If there is a long-standing marriage with joint children, the couple may want to give the surviving spouse a testamentary limited power of appointment to reallocate the assets of the QTIP or bypass trusts among their descendants, charities, and/or spouses of descendants. But in a blended family the couple may not want this provision because the surviving spouse could reallocate the bypass or QTIP trust assets, disinheriting the deceased spouse’s children or other beneficiaries.
Another advantage of the Clayton approach is that the election is made by an independent executor to avoid potential gift tax exposure by the surviving spouse. It also provides more objectivity in considering the benefits and drawbacks, especially in a blended family.
Because the Clayton election is made on a timely filed 706, the decision to send assets to the QTIP trust must be made within 9 months of the death of the first spouse to die. (A 6-month extension may be obtained, extending the time to make the election up to 15 months.)
There is an added cost to have a 706 prepared after the death of the first spouse, but on the whole, there are great advantages to the Clayton election. These include asset protection for the deceased spouse’s share, continuity of the remainder beneficiaries and an additional basis adjustment for assets in the QTIP trust after the surviving spouse later dies.
Because the Clayton election is made on the 706, this provides the additional opportunity to claim portability of the deceased spouse’s Unused Exemption Amount. In some respects, the couple can have their cake and eat it too.
The surviving spouse’s A trust property and the property in the QTIP trust is included in the survivor’s estate. Those assets receive a second step-up in basis when the surviving spouse later dies. But the survivor may also leverage the deceased spouse’s ported estate tax exemption in case it’s later necessary to use it. The survivor enjoys asset protection in the QTIP trust, and the “reverse QTIP election” can also leverage the deceased spouse’s GST tax exemption. (This is important because the deceased spouse’s estate tax exclusion is portable, but the GST exclusion is not.)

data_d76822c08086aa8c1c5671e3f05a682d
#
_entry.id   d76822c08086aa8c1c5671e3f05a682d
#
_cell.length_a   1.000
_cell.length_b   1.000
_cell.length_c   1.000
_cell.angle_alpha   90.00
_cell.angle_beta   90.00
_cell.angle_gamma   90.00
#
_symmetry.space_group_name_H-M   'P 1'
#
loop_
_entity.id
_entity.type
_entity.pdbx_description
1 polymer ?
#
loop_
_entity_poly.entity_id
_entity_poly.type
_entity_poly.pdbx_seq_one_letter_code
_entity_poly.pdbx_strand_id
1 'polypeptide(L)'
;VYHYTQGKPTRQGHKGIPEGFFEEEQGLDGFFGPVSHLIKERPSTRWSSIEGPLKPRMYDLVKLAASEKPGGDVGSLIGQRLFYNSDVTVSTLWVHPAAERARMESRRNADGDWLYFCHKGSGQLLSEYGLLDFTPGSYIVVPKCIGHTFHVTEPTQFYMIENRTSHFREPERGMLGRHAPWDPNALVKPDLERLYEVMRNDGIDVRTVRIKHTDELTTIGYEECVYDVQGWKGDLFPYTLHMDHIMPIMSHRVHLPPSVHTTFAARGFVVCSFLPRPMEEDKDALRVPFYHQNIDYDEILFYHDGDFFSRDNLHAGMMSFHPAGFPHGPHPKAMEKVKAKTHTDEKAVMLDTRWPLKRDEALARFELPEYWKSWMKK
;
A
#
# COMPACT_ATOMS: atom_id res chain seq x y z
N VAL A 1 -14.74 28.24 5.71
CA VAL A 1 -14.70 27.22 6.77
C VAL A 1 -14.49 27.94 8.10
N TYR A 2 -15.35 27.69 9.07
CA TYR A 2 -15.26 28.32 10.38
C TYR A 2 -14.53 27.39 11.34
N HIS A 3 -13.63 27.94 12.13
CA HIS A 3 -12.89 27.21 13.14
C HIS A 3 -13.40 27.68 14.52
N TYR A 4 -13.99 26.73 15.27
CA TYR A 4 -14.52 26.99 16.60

Flexibility is the key to the Clayton election’s power. For smaller and medium-sized estates, we won’t know the best course of action until the death of the first spouse to die. We may want to place assets that are rapidly appreciating into a QTIP so we secure a step-up in basis and avoid capital gains tax upon the death of the surviving spouse. Other clients may opt for the stronger asset protection features of a bypass trust, especially if capital gains exposure is not a major factor when funding the plan after the death of the first spouse.
It is important to note that using portability to preserve a first spouse’s exemption has some flaws. The DSUEA does not adjust for inflation, and it may be lost upon remarriage of the surviving spouse. In this scenario, using a bypass trust may make more sense to preserve the use of the DSUEA. (But the survivor may also use the DSUEA to fund an irrevocable trust after the death of the first spouse, using the DSUEA proactively, rather than by a default bypass trust.)
Protection for children from a prior marriage is arguably superior with a bypass trust as well since we would not be at risk of an independent executor failing to make the QTIP election. Allocation of the deceased spouse’s GST exemption to a bypass can be more easily accomplished as well.
So Which Approach is “Best”?
There are several “soft” issues to consider when recommending a plan to a client. These issues include the desire to provide asset protection for the surviving spouse and to preserve the jointly chosen remainder beneficiaries after the death of the first to die.
As legal counselors we are often asked which plan the client should elect. Unfortunately, the answer is not always clear. We must dig deep with clients to assess not only the transfer tax ramifications, but the income tax implications as well. We must also explore the couple’s tolerance for risk associated with allowing the survivor of them to change the plan after the first spouse’s death. This issue becomes even more complex when there is a blended family marriage in which one or both of the spouses have children from a prior marriage.